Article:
Up and coming regional Mexican artist Gerardo Ortiz, known for his narcocorridos that chronicle Mexico's drug wars, debuts at No. 1 on Billboard's Top Latin Albums chart barely two weeks after surviving an ambush attempt in Mexico that left his cousin and business manager dead.
Days before the release of his third album, "Morir y Existir" (To Die and Exist) (Del Records/Sony), and moments after Ortiz finished a performance in Colima, Mexico, on March 20, gunmen ambushed his vehicle, killing Ortiz's business manager and cousin Ramiro Caro and their driver Abel Valle Rosales. Local law enforcement officials have made no arrests and have no motive for the attack.
"There is speculation that this might have happened because of the type of music these artists are singing," says Omar Medina Verduzco, director of communications for the Colima state attorney general's office. "But our job is to investigate and find the truth behind these crimes."
Video: Gerardo Ortiz, "Ni Hoy Ni Mañana"
The incident is a tragic example of the risks that regional Mexican artists take when they perform narcocorridos, which critics say romanticize Mexican drug culture.
Like many other artists, Ortiz hasn't shied away from embracing imagery associated with the drug trade. The home page of his official website features his band wearing black ski masks, while Ortiz leans against a black sports car holding a semi-automatic pistol. The cover of his 2010 album "Ni Hoy Ni Mañana" featured Ortiz's last name spelled with a grenade taking the place of the "O."
"Narcocorridos have been around for a long time," says independent music promoter Miguel Torres, who has worked with many regional Mexican artists. "But now these songs present a new kind of dangerous element that can lead to major consequences."
Signed to Sony Music Latin-distributed DEL Records in Downey, Calif., Ortiz has been enjoying a breakout year. At the end of March, his single "La Ultima Sombra" peaked at No. 8 on Billboard's Regional Mexican Airplay chart, while "Ni Hoy Ni Mañana" peaked last June at No. 3 on the Regional Mexican Albums chart.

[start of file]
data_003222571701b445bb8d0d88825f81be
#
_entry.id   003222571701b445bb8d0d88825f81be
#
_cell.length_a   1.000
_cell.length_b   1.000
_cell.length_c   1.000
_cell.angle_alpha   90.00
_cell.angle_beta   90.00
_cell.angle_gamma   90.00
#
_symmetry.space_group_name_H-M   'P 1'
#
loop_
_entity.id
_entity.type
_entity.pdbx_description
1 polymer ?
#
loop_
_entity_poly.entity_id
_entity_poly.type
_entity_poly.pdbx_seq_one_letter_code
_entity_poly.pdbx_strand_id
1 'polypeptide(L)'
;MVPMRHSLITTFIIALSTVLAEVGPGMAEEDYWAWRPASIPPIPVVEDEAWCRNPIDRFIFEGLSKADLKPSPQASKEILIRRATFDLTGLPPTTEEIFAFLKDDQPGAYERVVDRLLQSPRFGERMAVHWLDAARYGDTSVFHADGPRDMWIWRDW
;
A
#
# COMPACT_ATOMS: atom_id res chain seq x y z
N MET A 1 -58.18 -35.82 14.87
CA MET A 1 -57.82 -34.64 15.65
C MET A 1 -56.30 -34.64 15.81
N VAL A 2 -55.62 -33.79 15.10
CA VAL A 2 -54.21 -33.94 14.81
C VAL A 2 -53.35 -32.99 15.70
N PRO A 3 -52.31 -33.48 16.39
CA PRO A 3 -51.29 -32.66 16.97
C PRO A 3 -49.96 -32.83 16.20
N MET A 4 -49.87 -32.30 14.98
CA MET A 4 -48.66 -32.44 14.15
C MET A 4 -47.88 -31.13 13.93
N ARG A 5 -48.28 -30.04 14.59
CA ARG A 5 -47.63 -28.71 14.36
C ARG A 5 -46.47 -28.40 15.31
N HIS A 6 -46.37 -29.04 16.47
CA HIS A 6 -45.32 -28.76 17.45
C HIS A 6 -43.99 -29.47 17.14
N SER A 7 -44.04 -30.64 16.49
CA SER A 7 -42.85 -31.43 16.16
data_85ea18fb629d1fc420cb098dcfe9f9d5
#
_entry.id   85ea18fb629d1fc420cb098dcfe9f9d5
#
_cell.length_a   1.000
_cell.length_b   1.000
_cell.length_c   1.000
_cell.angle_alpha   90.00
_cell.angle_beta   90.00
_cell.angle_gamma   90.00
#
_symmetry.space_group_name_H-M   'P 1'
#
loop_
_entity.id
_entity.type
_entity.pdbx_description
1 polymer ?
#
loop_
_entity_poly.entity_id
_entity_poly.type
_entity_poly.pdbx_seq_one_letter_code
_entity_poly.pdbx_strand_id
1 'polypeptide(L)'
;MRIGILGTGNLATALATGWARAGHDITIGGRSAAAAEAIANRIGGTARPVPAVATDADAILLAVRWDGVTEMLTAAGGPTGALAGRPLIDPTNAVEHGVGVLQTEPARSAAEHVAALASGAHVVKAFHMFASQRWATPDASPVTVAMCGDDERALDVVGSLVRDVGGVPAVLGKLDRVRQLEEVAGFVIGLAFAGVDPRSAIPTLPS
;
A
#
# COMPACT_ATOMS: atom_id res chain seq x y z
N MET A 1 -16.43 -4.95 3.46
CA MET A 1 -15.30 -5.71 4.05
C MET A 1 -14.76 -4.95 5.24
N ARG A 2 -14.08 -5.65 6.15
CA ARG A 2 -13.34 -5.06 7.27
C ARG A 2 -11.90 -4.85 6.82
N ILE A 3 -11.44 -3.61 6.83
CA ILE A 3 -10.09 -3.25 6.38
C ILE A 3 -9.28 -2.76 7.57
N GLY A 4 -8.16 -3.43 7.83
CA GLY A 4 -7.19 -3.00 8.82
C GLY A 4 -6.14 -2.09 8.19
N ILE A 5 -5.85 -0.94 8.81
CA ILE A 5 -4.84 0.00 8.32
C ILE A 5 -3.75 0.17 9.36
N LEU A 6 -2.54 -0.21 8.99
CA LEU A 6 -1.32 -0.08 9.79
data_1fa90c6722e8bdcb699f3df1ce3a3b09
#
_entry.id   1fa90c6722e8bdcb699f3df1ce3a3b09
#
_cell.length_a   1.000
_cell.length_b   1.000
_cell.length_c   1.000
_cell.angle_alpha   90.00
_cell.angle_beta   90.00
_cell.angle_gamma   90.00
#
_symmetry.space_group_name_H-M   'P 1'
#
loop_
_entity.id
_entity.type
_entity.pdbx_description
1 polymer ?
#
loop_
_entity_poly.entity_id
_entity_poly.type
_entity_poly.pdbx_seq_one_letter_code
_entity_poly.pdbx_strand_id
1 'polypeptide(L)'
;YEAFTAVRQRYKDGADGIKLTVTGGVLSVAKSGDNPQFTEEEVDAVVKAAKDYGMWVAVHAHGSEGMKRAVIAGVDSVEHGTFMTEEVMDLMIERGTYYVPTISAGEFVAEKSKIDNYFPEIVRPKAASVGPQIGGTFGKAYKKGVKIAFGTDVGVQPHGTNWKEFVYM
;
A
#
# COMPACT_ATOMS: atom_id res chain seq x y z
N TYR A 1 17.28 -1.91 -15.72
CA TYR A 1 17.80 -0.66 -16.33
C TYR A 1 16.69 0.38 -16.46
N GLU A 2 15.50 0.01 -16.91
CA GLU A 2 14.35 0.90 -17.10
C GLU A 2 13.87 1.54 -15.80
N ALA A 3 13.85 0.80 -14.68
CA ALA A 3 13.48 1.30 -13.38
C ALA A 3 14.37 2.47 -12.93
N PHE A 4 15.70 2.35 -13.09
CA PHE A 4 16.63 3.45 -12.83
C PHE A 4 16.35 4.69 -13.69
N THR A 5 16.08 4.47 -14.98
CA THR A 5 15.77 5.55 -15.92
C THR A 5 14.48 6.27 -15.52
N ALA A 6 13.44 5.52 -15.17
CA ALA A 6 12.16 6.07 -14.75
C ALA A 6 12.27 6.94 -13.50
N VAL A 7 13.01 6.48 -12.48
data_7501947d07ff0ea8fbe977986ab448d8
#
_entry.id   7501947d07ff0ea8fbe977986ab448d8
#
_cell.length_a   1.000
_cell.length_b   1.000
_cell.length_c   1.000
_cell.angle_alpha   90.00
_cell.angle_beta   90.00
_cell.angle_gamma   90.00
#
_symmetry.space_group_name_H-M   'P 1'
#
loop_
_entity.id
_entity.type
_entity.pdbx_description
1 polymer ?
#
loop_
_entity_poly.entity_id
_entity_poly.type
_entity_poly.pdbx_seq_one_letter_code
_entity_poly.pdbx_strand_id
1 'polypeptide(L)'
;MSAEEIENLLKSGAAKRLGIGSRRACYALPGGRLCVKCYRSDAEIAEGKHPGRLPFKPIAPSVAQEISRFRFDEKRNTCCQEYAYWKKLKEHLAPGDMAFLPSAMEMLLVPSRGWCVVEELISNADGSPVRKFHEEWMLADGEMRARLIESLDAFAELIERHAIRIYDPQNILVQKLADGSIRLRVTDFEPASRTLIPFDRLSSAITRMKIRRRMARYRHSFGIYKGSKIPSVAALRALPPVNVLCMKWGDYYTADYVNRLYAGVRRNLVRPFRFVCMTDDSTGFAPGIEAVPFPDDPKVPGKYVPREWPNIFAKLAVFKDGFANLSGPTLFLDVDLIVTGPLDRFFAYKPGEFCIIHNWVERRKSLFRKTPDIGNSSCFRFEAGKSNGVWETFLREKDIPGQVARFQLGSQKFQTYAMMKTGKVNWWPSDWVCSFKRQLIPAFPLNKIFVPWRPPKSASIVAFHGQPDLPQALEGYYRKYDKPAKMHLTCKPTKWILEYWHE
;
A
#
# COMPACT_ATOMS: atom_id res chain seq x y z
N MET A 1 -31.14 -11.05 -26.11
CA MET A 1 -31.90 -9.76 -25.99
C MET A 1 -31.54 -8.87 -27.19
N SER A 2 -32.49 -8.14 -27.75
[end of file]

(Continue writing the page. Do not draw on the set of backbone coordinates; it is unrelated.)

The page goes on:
A staffer at DEL Records says that Ortiz is grieving Caro's death and isn't yet making comments about the attack or the new album.
"Morir y Existir" easily took over the top of the Latin Albums chart, with an almost 3,000 unit lead over No. 2 Prince Royce (Top Stop/Sony).â€¨â€¨ Royce, who's had one of the most extraordinary showings by a new artist in recent memory, saw his self-titled debut go 4-2. The album had peaked at No. 2 and returns to that rank this week for its third week on the spot. It has been on the top five for 27 weeks.
Gloria Trevi, who debuted with "Gloria!" (Universal) at No. 1 last week drops to No. 4 while Christian Castro remains entrenched at No. 3; Castro hasn't budged from the Top 5 in the 18 weeks since his album "Viva el Príncipe" (Universal) was released last December. The album was No. 1 for seven weeks.
On the Hot Latin Songs chart, Maná's "Lluvia al Corazón" notched its third week at No. 1, while Prince Royce's "Corazón Sin Cara" remains at No. 2. The track was previously No. 1 for two weeks.